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16.08.2013 | Halya Coynash

Reva Trial: Dodgier by the Day

   

It has become clear in the ongoing trial of four men facing charges in connection with the bomb blasts in Dnipropetrovsk on 27 April 2012 that at least one important piece of evidence has vanished from the case.

S. Plakhontiy, a criminalist giving evidence on 13 August explained that the police found another bomb near the first explosion and had time to film it before it detonated. He says that he handed the film to the police but it has vanished from the file material.

Why such a crucial piece of evidence should have been “mislaid” is unclear, however the number of worrying aspects to this trial is rapidly gaining attention. 30 MPs have already written to the Prosecutor General’s Office asking for a check to be carried out into the case against one defendant, Dmytro Reva, and, in particular, into the grounds for Dmytro Reva’s continuing detention. Reva has now been in SIZO [remand prison] since the end of May 2012 although the purported evidence cited as reason for his detention was proven to have been falsified. Although the name is known of the SBU officer who attempted to fabricate evidence by dialling another defendant’s mobile from Reva’s, and the attempt proven and documented, the Prosecutor is refusing to instigate criminal charges, claiming that no harm was caused. Yet since then the court has rejected over 10 applications to release Reva from custody pending the verdict in the case. Among those willing to take personal responsibility for Reva’s appearances in court were well-known human rights, religious and civic figures. “Why is Reva in detention without a scrap of proof of involvement in the crime, and those who fabricated evidence against him receive orders, medals, continue work and their photos are put on the honour board as the best employees?”, one of Reva’s lawyers, Vitaly Pogosyan asks.

The Prosecutor General’s Office is refusing to take the situation in hand and is simply sending the MPs’ letters to the Regional Prosecutor and to the court.

As reported, Reva has been charged with being an accomplice, with this being seen in his having gone to the centre of Dnipropetrovsk on the day of the blasts in order to “observe the reaction of the police and public to the explosions, and if necessary pass on information to Sukachev and Fedoryak, so that the latter could coordinate their further actions”.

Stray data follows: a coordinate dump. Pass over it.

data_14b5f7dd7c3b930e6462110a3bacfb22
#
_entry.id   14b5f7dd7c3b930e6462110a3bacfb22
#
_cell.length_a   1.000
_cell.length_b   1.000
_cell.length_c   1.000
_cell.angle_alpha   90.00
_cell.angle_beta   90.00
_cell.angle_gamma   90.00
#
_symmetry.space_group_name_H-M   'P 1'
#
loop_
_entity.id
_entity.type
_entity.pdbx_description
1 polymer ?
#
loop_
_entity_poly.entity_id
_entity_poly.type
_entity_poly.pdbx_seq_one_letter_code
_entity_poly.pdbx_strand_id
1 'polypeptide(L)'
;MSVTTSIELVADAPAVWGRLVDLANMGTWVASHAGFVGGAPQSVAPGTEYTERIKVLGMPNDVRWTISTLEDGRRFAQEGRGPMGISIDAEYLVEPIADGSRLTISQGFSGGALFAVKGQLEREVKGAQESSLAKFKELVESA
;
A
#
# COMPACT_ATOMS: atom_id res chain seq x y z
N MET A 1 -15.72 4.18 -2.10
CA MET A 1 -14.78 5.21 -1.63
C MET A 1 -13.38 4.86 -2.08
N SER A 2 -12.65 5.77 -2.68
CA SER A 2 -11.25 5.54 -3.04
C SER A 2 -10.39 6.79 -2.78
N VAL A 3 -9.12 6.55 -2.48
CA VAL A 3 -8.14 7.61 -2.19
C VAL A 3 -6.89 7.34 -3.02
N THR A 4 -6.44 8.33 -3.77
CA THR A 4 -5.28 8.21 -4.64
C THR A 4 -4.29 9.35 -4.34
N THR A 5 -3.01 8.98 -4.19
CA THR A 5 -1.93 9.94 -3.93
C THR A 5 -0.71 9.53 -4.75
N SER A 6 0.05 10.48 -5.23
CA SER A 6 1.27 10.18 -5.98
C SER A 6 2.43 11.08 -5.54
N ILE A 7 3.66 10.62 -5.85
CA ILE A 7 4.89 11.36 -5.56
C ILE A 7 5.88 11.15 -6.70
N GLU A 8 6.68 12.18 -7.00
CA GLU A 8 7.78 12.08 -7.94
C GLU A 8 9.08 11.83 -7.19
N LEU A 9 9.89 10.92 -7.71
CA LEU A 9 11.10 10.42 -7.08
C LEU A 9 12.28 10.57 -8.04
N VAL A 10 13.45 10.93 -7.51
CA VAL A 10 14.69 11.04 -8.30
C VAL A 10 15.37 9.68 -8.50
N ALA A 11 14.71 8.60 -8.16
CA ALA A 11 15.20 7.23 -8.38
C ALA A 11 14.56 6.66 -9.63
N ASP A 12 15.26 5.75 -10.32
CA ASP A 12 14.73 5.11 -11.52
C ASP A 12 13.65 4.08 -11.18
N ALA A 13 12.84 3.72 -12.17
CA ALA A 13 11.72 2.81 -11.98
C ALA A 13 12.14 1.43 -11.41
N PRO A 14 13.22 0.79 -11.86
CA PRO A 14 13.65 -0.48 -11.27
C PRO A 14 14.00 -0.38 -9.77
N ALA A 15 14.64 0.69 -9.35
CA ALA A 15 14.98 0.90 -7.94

The charges are, first, absurd. The bombs had been planted at least an hour before Reva set off for the centre and what he could have observed to make “further actions” necessary and what such actions could have been is entirely unfathomable. Explosives experts have confirmed that the chemical detonators could have triggered at any time and in any order making it entirely unforeseeable how many – if any – explosions he would witness (in fact, he was in the vicinity of two of the four).

Even were the charges not so bafflingly senseless, the key problem would still remain. The charges contain no elements of a crime. This has been confirmed by a leading criminal law expert.

Nor is there any other evidence against Dmytro Reva. There s only an exchange of text messages with one of the other defendants, with whom he studied at university and with whom he later worked as part-time consultants for an opposition MP.

During a press conference on 15 August, Oksana Tomchuk, Reva’s lawyer (and sister) expressed surprise that among those MPs who have addressed letters to the Prosecutor General’s Office, there have been so few members of the opposition. Throughout this case there have been disturbing attempts to throw in political motives.

This was seen most brazenly in a film shown twice on the state-owned and service UTV-1 TV channel, a week before the parliamentary elections. Among the numerous defamatory elements of the film was a long diatribe claiming a large-scale terrorist plot with obvious links to the opposition. An appeal court recently decided that the film “Hades Hell” was not in fact defamatory. More details in A Public Watchdog with a Difference”.

Three applications on Dmytro Reva’s behalf have been lodged with the European Court of Human Rights. Information about the case has been sent to EU representatives, foreign embassies and others.

Reva’s lawyers are currently planning to approach members of the European Parliament.

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